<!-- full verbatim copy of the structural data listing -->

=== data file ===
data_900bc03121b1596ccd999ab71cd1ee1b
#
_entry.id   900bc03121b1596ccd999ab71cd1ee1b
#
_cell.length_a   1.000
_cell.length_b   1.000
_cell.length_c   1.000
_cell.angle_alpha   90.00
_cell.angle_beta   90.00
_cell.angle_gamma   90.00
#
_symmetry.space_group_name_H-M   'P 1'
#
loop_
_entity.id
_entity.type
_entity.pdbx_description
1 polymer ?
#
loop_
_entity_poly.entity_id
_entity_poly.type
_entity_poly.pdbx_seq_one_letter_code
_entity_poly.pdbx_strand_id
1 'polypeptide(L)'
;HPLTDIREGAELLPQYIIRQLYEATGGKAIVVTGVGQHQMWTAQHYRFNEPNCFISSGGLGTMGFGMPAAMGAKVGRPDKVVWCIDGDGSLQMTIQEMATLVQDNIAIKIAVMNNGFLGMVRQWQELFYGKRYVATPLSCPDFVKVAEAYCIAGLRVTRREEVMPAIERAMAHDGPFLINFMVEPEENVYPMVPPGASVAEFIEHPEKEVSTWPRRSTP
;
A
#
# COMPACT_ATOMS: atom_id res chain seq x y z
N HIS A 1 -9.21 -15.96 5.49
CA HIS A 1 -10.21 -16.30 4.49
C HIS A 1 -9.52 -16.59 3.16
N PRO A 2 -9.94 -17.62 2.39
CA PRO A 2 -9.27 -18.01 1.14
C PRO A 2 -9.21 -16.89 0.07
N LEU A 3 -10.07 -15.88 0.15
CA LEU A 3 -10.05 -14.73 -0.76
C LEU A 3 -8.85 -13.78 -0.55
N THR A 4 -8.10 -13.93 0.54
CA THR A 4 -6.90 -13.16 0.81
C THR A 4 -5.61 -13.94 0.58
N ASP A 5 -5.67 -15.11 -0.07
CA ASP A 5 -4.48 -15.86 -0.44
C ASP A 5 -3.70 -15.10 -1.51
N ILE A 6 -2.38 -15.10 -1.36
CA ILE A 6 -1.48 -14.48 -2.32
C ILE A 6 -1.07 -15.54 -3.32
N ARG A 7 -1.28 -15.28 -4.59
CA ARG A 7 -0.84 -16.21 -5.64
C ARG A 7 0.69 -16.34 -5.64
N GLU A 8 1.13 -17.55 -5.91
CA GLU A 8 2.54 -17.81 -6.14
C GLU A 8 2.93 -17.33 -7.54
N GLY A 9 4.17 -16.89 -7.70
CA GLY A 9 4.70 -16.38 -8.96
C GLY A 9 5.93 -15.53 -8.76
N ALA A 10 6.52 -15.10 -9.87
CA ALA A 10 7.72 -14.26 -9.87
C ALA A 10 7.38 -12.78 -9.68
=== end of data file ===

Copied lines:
data_900bc03121b1596ccd999ab71cd1ee1b
#
_entry.id   900bc03121b1596ccd999ab71cd1ee1b
#
_cell.length_a   1.000
_cell.length_b   1.000
_cell.length_c   1.000
_cell.angle_alpha   90.00
_cell.angle_beta   90.00
_cell.angle_gamma   90.00
#
_symmetry.space_group_name_H-M   'P 1'
#
loop_
_entity.id
_entity.type
_entity.pdbx_description
1 polymer ?
#
loop_
_entity_poly.entity_id
_entity_poly.type
_entity_poly.pdbx_seq_one_letter_code
_entity_poly.pdbx_strand_id
1 'polypeptide(L)'
;HPLTDIREGAELLPQYIIRQLYEATGGKAIVVTGVGQHQMWTAQHYRFNEPNCFISSGGLGTMGFGMPAAMGAKVGRPDKVVWCIDGDGSLQMTIQEMATLVQDNIAIKIAVMNNGFLGMVRQWQELFYGKRYVATPLSCPDFVKVAEAYCIAGLRVTRREEVMPAIERAMAHDGPFLINFMVEPEENVYPMVPPGASVAEFIEHPEKEVSTWPRRSTP
;
A
#
# COMPACT_ATOMS: atom_id res chain seq x y z
N HIS A 1 -9.21 -15.96 5.49
CA HIS A 1 -10.21 -16.30 4.49
C HIS A 1 -9.52 -16.59 3.16
N PRO A 2 -9.94 -17.62 2.39
CA PRO A 2 -9.27 -18.01 1.14
C PRO A 2 -9.21 -16.89 0.07
N LEU A 3 -10.07 -15.88 0.15
CA LEU A 3 -10.05 -14.73 -0.76
C LEU A 3 -8.85 -13.78 -0.55
N THR A 4 -8.10 -13.93 0.54
CA THR A 4 -6.90 -13.16 0.81
C THR A 4 -5.61 -13.94 0.58
N ASP A 5 -5.67 -15.11 -0.07
CA ASP A 5 -4.48 -15.86 -0.44
C ASP A 5 -3.70 -15.10 -1.51
N ILE A 6 -2.38 -15.10 -1.36
CA ILE A 6 -1.48 -14.48 -2.32
C ILE A 6 -1.07 -15.54 -3.32
N ARG A 7 -1.28 -15.28 -4.59
CA ARG A 7 -0.84 -16.21 -5.64
C ARG A 7 0.69 -16.34 -5.64
N GLU A 8 1.13 -17.55 -5.91
CA GLU A 8 2.54 -17.81 -6.14
C GLU A 8 2.93 -17.33 -7.54
N GLY A 9 4.17 -16.89 -7.70
CA GLY A 9 4.70 -16.38 -8.96
C GLY A 9 5.93 -15.53 -8.76
N ALA A 10 6.52 -15.10 -9.87
CA ALA A 10 7.72 -14.26 -9.87
C ALA A 10 7.38 -12.78 -9.68